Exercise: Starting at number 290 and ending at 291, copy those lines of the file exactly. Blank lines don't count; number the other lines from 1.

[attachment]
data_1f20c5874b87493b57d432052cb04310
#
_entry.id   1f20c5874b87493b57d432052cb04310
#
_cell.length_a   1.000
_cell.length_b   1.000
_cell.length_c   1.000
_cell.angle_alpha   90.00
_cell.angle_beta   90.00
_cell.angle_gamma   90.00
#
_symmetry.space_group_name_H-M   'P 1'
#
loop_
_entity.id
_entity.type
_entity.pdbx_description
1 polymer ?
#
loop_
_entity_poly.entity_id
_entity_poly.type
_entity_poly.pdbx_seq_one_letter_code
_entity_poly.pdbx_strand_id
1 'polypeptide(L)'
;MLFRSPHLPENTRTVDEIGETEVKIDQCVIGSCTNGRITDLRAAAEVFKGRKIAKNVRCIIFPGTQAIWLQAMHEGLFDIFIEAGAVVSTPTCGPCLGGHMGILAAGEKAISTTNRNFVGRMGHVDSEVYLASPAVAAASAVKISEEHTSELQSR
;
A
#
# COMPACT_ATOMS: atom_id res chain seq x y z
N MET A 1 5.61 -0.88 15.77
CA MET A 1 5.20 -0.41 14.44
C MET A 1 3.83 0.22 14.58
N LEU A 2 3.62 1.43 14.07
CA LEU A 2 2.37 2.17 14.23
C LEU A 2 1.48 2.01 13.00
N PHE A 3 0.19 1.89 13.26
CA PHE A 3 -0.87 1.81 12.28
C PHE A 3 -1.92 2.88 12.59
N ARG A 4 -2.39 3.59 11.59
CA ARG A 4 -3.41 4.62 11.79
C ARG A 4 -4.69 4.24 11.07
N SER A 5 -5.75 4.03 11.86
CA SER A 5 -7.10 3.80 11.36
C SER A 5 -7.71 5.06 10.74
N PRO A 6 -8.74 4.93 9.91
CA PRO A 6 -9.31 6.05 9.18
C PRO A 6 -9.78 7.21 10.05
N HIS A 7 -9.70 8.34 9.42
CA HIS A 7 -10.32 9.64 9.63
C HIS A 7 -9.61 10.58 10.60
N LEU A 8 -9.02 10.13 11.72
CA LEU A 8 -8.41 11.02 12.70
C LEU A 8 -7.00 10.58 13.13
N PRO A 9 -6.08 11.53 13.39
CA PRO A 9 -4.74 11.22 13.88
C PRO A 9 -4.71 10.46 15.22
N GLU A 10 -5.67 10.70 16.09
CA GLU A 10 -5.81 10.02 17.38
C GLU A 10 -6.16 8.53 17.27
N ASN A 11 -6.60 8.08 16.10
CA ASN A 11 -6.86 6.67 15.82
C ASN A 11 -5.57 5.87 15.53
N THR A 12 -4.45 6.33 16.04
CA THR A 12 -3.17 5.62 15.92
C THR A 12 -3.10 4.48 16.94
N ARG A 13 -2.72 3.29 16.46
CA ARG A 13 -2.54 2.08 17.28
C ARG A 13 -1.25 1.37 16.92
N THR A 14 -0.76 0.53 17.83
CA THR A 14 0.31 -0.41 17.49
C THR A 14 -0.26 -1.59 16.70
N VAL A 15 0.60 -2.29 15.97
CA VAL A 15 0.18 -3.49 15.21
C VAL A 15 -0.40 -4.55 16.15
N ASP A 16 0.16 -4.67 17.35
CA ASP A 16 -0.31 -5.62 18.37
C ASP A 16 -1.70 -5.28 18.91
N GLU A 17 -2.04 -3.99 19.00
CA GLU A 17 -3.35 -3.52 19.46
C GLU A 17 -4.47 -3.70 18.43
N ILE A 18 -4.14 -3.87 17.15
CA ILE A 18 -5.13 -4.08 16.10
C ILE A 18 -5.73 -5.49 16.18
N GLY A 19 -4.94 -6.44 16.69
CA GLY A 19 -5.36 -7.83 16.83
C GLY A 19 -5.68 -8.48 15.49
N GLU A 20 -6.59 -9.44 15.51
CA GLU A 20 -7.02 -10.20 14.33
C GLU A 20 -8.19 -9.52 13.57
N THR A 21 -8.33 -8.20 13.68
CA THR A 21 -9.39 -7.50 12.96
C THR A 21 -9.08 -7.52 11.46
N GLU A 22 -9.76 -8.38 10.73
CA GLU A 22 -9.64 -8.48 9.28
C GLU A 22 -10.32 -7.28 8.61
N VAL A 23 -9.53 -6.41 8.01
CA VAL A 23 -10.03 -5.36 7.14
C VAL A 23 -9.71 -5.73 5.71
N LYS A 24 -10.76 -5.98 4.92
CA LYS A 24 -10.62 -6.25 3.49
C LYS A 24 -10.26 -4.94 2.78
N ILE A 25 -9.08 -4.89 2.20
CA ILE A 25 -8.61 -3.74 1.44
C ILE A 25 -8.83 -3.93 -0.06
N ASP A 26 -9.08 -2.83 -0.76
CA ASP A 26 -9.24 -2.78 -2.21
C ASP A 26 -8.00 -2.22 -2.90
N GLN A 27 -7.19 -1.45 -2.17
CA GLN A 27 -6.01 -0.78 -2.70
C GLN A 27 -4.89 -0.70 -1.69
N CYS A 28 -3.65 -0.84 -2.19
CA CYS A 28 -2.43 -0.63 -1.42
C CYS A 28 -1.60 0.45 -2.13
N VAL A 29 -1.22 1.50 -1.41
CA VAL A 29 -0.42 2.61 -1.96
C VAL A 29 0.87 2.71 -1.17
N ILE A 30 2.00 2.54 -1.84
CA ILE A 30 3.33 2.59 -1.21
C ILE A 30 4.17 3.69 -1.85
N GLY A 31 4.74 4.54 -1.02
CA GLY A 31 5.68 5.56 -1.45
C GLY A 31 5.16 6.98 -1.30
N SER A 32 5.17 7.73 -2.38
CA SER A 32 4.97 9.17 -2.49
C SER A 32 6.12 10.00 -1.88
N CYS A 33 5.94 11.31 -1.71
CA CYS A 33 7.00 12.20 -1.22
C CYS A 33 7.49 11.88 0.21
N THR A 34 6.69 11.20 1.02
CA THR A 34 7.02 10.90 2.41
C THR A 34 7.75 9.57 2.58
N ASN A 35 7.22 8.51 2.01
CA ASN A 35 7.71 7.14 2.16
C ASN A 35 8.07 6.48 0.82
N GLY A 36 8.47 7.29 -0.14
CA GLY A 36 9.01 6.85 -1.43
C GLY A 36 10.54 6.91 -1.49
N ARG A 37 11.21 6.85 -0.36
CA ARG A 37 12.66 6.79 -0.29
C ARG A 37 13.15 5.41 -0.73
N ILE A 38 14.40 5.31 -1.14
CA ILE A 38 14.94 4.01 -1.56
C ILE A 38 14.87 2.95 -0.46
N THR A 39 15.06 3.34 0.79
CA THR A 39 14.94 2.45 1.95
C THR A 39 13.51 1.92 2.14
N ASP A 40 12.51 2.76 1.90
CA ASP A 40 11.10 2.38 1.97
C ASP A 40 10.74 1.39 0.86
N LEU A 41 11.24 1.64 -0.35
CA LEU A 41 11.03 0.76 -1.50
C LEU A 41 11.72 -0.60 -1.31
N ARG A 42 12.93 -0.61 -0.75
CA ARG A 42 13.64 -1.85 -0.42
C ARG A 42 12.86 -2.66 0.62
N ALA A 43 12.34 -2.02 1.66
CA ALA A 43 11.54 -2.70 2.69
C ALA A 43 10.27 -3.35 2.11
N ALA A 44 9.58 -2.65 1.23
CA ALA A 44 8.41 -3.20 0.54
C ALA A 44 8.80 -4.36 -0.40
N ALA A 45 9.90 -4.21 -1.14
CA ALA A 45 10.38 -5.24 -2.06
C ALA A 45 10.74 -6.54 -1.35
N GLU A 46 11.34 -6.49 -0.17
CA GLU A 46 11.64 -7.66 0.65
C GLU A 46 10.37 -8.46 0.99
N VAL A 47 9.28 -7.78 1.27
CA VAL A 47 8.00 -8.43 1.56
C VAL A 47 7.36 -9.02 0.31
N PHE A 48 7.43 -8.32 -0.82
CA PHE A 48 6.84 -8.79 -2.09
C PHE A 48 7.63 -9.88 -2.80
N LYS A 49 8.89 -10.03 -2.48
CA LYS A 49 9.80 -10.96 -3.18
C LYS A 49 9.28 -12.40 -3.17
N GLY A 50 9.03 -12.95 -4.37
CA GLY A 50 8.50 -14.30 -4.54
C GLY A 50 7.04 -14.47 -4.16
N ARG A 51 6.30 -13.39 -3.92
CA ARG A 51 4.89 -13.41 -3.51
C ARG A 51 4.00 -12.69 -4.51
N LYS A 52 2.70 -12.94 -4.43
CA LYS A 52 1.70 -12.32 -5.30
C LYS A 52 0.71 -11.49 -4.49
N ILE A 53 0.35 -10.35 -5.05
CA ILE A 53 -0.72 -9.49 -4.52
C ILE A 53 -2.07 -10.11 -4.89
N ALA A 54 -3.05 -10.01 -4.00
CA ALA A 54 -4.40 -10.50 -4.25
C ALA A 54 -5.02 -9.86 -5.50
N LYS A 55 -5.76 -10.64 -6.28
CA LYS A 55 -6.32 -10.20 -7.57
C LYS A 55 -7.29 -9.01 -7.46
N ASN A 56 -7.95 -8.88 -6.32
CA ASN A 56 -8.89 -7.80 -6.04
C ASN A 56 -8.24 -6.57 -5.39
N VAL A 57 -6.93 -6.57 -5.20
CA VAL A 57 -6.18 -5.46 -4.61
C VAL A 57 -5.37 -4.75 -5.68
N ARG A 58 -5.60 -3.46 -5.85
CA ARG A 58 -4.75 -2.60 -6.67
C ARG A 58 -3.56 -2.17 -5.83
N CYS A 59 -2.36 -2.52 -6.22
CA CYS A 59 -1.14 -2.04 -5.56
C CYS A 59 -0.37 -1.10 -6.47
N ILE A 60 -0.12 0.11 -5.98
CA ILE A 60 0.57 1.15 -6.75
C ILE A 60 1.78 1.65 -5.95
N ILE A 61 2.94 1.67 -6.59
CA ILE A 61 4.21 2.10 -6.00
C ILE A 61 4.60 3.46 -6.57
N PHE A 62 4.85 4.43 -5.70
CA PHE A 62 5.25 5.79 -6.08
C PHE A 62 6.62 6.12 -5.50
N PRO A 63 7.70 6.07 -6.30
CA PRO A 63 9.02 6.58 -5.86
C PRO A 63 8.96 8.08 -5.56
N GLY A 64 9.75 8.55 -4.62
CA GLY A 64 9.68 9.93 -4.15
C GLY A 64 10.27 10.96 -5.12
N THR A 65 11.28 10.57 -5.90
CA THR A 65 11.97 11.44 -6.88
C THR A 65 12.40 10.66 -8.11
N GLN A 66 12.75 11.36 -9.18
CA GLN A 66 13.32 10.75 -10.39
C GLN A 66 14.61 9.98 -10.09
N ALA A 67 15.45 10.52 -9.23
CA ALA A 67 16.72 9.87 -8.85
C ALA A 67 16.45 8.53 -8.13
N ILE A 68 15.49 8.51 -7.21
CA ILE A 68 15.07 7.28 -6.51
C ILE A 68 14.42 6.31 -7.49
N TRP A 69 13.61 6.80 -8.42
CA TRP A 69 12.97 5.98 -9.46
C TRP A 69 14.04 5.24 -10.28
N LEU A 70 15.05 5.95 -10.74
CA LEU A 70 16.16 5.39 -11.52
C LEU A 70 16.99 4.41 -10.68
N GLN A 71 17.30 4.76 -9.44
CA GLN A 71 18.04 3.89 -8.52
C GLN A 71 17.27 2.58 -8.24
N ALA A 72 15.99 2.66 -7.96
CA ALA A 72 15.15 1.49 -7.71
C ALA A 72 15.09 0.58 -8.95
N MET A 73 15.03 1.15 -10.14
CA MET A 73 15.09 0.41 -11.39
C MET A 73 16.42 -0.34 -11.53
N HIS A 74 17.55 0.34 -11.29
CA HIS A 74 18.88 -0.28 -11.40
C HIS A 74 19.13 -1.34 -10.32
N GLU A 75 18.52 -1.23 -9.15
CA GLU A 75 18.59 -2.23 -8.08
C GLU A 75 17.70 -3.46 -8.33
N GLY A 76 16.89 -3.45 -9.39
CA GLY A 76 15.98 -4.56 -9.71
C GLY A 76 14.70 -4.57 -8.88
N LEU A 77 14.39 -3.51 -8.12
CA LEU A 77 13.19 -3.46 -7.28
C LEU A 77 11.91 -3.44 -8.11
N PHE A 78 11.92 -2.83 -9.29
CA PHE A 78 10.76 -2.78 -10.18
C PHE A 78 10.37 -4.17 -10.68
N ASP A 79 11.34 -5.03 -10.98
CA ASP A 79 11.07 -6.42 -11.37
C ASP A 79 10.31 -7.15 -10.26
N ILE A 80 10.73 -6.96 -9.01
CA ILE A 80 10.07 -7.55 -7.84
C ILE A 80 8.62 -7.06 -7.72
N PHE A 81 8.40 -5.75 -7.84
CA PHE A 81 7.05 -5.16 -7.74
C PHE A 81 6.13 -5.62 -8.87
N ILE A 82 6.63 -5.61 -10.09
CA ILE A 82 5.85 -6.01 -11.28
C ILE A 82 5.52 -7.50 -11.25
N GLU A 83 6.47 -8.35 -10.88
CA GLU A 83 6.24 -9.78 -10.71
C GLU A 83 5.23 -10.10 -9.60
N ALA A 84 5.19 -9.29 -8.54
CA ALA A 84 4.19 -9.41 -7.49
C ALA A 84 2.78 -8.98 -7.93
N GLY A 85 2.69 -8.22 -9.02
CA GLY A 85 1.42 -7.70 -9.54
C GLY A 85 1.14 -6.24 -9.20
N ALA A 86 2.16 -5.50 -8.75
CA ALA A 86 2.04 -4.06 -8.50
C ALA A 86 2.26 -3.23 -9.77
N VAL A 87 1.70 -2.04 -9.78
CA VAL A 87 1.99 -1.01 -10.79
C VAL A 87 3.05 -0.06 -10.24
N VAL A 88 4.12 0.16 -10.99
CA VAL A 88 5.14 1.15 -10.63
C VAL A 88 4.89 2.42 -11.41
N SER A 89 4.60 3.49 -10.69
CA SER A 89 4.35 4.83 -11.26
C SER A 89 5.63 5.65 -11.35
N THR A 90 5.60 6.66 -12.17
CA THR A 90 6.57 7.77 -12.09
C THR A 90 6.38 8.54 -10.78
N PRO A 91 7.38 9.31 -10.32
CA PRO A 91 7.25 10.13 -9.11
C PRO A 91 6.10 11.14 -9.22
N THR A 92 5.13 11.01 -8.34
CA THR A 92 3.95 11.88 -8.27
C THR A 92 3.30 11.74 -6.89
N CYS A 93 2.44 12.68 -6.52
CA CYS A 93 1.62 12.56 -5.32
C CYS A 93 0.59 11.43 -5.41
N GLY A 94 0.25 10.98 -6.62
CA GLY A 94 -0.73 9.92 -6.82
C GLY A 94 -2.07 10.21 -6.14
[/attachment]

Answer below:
CA VAL A 87 1.99 -1.01 -10.79
C VAL A 87 3.05 -0.06 -10.24